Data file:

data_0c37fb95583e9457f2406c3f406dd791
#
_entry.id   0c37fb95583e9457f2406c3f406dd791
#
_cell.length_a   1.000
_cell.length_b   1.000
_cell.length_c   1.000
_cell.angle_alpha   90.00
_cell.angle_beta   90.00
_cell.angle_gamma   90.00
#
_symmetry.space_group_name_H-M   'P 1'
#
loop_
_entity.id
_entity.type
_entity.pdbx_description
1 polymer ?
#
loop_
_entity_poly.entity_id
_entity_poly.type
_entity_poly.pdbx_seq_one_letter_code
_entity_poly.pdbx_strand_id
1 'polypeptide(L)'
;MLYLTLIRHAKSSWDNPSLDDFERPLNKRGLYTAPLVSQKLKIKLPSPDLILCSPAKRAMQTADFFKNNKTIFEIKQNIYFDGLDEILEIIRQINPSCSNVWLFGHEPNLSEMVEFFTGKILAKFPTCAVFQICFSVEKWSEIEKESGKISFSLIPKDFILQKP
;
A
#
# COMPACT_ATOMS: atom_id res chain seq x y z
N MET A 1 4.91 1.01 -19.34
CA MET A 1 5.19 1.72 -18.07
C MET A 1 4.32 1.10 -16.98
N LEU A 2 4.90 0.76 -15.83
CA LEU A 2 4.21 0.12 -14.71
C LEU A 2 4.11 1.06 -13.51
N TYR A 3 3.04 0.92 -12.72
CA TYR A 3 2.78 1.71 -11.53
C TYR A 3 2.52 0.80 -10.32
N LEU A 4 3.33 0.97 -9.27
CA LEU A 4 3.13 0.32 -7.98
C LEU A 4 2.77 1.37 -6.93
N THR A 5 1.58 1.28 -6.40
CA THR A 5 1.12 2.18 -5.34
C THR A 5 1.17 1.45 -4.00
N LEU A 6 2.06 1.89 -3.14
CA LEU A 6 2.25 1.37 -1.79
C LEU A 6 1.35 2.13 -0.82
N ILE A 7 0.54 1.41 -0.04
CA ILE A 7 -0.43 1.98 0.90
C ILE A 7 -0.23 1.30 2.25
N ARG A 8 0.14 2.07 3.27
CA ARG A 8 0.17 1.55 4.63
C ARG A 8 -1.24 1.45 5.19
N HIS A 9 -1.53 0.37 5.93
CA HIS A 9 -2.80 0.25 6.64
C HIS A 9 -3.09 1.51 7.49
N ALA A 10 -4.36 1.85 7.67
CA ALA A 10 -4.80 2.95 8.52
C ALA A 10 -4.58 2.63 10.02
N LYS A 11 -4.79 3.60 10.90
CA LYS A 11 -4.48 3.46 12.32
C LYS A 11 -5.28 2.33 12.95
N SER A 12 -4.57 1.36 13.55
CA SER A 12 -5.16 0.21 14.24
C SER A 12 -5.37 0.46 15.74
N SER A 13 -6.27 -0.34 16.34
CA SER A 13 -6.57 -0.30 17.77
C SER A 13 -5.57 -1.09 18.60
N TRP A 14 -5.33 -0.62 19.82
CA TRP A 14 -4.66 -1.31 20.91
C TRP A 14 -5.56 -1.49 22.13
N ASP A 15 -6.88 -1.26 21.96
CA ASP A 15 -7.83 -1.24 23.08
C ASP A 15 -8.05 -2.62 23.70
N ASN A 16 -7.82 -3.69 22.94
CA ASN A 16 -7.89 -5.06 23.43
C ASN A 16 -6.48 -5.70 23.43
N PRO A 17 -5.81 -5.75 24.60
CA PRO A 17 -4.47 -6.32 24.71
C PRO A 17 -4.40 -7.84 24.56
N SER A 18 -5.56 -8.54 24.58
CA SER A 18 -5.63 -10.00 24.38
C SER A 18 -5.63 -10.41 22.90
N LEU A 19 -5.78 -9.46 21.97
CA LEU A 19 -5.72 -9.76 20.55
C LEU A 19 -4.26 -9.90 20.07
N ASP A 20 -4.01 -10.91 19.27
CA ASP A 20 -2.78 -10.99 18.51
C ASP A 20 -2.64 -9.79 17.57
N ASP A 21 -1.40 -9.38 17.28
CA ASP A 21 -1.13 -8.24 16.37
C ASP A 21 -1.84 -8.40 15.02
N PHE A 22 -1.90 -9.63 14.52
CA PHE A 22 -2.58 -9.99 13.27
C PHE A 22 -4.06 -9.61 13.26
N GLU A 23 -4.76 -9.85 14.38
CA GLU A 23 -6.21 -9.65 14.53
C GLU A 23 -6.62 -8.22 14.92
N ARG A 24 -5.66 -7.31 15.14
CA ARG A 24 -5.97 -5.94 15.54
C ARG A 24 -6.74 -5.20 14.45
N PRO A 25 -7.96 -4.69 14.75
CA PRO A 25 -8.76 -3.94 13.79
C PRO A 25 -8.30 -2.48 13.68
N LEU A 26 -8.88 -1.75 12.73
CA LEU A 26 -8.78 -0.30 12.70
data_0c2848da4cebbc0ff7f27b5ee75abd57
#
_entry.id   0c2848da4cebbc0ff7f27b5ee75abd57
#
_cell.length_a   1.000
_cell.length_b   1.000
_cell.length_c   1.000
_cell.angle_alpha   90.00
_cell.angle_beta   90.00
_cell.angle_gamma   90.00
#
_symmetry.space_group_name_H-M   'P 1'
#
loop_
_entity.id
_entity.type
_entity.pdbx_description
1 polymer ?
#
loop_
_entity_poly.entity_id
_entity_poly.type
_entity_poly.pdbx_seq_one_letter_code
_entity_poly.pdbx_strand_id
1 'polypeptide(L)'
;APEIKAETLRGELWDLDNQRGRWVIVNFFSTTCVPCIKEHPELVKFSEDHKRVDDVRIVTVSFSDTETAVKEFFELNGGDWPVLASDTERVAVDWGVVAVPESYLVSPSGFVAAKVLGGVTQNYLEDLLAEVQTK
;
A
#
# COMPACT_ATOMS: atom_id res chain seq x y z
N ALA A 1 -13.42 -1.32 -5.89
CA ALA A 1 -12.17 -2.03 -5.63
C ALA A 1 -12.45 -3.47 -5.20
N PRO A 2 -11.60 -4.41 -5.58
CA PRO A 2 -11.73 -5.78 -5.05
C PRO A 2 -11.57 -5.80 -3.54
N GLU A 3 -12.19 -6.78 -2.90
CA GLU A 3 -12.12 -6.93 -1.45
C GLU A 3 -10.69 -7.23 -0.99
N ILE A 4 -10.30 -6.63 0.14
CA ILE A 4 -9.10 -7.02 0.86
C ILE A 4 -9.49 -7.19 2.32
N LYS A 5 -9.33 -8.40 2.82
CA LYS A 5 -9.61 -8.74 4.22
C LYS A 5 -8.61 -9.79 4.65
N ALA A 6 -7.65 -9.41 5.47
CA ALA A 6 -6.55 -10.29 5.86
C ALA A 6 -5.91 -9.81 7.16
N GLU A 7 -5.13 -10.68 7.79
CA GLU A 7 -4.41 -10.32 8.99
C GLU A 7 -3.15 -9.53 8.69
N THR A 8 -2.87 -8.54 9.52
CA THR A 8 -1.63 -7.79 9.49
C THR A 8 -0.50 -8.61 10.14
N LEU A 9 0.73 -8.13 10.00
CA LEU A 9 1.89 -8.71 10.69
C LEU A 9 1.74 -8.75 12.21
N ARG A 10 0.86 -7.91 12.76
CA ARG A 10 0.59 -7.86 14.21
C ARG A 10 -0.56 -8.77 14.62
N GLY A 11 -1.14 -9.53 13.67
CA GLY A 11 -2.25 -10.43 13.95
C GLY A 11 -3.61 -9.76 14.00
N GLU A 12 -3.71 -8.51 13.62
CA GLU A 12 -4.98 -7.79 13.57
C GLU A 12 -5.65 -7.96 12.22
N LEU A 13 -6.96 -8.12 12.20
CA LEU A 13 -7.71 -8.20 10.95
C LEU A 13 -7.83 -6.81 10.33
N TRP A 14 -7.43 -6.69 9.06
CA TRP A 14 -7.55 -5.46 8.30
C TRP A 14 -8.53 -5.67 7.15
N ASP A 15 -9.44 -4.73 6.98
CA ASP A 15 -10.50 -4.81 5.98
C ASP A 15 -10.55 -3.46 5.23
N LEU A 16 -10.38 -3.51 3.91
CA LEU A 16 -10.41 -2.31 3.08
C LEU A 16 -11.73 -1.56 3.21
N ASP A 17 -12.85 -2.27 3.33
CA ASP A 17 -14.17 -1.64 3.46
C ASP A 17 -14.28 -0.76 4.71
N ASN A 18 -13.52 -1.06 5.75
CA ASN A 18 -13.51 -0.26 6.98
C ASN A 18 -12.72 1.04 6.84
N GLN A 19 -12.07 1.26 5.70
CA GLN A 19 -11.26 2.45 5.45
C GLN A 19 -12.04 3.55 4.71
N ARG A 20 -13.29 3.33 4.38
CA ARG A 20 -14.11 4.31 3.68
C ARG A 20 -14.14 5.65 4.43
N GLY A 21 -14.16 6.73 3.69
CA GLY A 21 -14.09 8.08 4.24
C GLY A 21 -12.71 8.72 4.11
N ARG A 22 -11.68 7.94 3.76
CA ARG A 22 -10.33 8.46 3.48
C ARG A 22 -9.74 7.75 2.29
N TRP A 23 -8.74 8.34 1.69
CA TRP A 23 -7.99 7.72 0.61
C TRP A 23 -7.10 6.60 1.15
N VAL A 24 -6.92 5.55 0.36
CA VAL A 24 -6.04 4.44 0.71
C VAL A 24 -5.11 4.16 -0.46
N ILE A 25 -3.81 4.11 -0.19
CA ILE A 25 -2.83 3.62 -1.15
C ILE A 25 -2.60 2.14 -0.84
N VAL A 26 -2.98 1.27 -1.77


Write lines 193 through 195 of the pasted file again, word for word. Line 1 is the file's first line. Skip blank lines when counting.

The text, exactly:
CA GLN A 19 -11.26 2.45 5.45
C GLN A 19 -12.04 3.55 4.71
N ARG A 20 -13.29 3.33 4.38